I don't think we'd need to say anything about the Cow. Simply, if someone here thinks they need help, they just ask for assistance, and volunteers who want to help out simply write helpful notes to the deadbeat party. These notes would explain how very difficult our business is, that as freelancers have pay our own benefits, and that as friends we're just to help our professional friends get treated inn the manner they deserve. I think something like that could really be helpful in certain situations. I've been in situations where it might certainly have been useful.
Somehow I don't think a "friendly reminder" from 3 or 4 people about how tough the business is, will have much impact even psychologically (let alone financially). Does pondscum have a conscience? If someone believes they may actually lose business and reputation amounting to more than the the debt, the might respond.
Here's what I'd imagine:
A Voluntary Association called something like Media Business Ethics and Practices. Set up a web site in which people can list the name and circumstance of the debt and possible proof (jpg of invoice - bounced check, etc.) along with phone number(s), email addresses, address of business and/or individual (people doing this often change the name of their businesses and use PO boxes).
People could then send an email (letter etc) with a simple statement.
"Your business/ you have been listed on the Media Business Ethics and Practices website as owing payment to one of our members. As a member of MBEP I will not do business with you. Others have been informed of your unpayed debt. Such information has been made publicly available (via website). People/businesses searching for you services on the web may find and have access to this information when doing searches for your business. Word of mouth in the industry may inform others. By paying the debt, your information will be removed from the MBEP site. If you feel you have been incorectly listed you may respond but must have documentation substantiating reason for non payment"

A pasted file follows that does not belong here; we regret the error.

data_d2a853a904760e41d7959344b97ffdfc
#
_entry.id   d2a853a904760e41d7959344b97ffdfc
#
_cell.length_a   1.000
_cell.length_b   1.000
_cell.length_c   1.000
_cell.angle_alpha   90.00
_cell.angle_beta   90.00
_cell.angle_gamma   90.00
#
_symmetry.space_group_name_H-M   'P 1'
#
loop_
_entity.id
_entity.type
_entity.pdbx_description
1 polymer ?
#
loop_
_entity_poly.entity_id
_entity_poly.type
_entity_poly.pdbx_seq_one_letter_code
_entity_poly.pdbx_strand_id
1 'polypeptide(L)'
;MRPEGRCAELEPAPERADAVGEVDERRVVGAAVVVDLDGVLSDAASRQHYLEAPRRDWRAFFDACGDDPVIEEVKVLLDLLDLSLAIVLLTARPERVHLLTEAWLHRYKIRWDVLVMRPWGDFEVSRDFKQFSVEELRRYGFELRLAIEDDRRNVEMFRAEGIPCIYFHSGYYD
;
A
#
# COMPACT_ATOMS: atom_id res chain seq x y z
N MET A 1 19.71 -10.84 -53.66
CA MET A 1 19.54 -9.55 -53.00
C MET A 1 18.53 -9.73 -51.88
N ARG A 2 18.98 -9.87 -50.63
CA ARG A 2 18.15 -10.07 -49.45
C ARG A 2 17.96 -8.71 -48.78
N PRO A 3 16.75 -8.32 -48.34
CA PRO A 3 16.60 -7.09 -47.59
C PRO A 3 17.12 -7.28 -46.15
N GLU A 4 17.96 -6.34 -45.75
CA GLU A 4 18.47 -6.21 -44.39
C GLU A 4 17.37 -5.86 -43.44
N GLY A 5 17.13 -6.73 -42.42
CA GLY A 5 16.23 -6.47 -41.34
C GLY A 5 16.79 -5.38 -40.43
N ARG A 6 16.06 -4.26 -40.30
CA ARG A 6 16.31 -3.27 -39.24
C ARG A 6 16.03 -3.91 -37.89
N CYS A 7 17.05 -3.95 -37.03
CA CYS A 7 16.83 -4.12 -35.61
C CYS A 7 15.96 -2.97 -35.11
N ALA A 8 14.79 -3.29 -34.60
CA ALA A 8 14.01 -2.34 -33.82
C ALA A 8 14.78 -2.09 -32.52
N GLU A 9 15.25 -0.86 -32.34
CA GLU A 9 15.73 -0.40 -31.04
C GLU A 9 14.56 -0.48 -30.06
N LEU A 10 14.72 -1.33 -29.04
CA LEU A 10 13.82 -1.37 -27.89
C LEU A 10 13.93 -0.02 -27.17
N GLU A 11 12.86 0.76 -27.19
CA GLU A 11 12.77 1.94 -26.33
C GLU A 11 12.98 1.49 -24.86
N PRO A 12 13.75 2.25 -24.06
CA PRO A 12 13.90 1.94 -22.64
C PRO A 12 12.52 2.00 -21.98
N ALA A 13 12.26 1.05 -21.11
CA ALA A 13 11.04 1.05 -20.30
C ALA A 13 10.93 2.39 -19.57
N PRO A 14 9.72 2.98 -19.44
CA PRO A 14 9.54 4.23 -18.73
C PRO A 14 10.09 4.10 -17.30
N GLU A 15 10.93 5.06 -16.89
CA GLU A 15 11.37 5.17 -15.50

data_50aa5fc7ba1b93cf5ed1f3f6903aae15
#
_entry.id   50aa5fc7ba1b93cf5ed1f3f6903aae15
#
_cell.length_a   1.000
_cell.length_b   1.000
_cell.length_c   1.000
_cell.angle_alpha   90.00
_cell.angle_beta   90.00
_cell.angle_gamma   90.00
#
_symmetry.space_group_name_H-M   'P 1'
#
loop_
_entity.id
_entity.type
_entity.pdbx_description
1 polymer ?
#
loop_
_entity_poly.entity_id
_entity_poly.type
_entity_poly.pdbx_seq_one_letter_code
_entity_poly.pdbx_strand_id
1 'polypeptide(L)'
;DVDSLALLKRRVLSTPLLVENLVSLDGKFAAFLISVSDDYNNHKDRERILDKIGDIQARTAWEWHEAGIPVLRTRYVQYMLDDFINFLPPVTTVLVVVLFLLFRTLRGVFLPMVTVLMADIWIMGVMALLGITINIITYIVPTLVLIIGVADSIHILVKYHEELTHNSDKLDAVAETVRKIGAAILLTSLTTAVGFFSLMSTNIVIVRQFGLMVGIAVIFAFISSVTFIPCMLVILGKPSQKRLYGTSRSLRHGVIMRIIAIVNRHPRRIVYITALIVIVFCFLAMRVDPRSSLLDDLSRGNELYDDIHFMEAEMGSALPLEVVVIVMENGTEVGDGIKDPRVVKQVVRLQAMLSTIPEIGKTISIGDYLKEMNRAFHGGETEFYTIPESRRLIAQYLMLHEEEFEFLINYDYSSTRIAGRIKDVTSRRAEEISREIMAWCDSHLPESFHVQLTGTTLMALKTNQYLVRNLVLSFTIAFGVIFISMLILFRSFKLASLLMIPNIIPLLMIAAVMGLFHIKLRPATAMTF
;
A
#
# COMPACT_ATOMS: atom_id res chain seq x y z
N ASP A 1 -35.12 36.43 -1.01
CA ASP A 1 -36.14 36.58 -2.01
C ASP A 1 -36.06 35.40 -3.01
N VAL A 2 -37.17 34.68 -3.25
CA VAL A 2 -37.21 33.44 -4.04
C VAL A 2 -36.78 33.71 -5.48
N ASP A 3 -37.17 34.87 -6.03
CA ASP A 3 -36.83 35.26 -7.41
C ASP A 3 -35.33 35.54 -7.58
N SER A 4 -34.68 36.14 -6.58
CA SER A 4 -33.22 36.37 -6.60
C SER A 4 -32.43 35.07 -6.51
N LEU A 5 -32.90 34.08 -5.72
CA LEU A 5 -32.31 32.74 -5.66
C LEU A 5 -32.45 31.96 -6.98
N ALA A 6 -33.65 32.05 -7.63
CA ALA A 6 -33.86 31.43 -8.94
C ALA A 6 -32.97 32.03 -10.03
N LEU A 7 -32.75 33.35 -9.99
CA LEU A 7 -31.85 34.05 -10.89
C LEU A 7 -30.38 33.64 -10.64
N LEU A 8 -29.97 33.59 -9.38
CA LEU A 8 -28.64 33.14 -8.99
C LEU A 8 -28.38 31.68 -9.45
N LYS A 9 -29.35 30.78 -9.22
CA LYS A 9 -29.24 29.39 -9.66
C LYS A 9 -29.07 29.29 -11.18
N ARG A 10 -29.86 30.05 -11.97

Yes it could be a "can of worms" given libel/slander laws but I suspect these clients won't often pursue that avenue given that's another initial cost to them. Even if they issue a cease and desisit regarding their name, they've been "troubled" enough by their reputation to be forced to respond.
My hunch is often PondScum may respond with the excuse, "I didn't like the job done" but unless they can proved payment was based on final approval via a contract, that may be insufficient response back for posting.
In other words I envision an accessible BBB site for the media business.
I'm just not sure that a few individuals telling how tough the industry is, would mean anything to pondscum unless such pondscum were listed (and could be found by search engines).
Those wishing to post an incident of "bad debt" might pay a small fee per post or an annual membership to cover costs. Anyone would be able to search the site.
BTW if you've ever searched for products by "pricegrabber" (I think BizRate too) or other equivalent sites they allow for "user experience" posts and the ability to rate such business in different catagories so there may be various ways to set up such a site to allow us to post bad debts with addition of allowing those to send messages to such businesses.
Some of the bigger businesses and ratings sites have a team of attorneys whose job it is to protect their respective companies from the repercussions of comments made on their sites.